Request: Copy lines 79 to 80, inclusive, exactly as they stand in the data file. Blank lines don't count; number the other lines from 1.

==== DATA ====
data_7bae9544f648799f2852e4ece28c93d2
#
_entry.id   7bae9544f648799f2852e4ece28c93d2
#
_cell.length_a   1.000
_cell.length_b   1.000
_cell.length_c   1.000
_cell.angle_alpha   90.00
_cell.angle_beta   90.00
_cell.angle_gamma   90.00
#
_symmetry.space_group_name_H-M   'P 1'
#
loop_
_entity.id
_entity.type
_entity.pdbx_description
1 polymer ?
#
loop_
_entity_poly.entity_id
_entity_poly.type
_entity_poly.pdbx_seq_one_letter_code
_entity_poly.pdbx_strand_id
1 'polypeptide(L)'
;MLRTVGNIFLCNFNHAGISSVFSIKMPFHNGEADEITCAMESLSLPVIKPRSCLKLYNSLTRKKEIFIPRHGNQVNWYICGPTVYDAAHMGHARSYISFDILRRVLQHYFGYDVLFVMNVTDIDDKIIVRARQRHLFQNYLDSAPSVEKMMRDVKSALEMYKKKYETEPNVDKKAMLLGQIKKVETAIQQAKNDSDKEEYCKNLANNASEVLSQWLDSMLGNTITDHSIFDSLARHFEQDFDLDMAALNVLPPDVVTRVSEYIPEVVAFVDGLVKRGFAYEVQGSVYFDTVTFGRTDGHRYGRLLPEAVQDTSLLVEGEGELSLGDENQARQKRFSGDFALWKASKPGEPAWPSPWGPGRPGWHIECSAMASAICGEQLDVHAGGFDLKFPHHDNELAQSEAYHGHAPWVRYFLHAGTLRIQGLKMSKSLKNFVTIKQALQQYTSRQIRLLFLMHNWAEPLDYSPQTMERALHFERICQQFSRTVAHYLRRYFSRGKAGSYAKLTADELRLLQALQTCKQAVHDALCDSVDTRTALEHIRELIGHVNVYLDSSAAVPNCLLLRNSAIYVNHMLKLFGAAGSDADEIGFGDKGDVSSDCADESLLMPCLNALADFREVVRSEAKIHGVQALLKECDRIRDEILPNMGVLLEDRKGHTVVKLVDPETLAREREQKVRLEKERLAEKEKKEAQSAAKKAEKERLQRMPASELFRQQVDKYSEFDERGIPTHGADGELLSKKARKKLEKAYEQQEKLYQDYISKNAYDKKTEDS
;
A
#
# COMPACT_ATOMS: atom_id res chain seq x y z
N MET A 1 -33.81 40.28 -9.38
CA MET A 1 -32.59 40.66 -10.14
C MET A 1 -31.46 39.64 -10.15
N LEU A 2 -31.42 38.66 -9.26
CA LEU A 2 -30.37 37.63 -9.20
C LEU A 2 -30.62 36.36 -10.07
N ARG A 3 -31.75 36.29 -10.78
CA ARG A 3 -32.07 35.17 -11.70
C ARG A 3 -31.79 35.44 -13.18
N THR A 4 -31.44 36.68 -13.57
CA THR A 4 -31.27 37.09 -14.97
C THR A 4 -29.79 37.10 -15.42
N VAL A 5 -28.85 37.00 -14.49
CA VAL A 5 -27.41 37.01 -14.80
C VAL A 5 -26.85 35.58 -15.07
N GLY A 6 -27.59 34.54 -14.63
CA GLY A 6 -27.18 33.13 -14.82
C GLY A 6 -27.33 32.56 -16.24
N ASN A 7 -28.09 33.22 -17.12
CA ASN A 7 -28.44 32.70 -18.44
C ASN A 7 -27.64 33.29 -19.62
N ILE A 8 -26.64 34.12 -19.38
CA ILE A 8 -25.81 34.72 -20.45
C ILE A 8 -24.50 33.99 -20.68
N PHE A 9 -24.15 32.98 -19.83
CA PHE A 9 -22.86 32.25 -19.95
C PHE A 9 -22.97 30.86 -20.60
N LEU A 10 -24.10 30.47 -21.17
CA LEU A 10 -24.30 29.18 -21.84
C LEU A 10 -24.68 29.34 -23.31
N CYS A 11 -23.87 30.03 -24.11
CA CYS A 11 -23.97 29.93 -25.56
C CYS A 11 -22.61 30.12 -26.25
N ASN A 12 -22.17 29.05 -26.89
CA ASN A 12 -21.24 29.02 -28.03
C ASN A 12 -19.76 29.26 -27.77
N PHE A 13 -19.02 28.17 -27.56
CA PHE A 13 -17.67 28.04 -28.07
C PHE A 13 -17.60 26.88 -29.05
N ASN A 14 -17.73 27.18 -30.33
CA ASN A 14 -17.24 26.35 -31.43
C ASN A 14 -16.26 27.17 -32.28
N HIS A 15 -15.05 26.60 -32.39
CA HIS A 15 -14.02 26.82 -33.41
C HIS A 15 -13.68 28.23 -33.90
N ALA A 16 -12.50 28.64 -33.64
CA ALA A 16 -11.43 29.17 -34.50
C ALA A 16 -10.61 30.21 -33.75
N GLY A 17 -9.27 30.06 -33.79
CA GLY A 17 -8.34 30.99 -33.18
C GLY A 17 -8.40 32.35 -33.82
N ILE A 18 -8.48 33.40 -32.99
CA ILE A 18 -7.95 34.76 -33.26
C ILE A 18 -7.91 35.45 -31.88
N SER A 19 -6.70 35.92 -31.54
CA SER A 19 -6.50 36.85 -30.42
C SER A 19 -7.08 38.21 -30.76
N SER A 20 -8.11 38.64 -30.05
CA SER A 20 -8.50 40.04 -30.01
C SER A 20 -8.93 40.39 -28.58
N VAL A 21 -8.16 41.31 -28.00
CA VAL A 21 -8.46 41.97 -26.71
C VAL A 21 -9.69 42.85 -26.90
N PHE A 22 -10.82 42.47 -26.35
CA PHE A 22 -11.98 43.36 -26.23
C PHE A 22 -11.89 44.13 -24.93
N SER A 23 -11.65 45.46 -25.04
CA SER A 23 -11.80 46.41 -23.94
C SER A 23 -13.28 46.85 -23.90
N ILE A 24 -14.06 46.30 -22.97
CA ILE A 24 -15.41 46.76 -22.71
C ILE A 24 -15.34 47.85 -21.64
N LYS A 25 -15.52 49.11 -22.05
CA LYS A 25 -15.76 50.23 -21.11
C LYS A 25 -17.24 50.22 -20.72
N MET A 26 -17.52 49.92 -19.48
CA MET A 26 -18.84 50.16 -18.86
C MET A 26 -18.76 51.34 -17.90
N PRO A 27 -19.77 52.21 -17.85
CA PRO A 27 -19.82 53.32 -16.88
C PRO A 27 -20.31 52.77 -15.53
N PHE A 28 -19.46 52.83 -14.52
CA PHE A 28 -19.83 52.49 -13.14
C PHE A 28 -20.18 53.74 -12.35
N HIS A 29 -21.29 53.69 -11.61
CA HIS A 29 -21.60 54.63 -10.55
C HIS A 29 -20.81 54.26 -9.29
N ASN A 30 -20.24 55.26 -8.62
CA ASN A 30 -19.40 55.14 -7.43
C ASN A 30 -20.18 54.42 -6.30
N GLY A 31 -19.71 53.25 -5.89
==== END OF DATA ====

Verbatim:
N GLY A 17 -9.27 30.06 -33.79
CA GLY A 17 -8.34 30.99 -33.18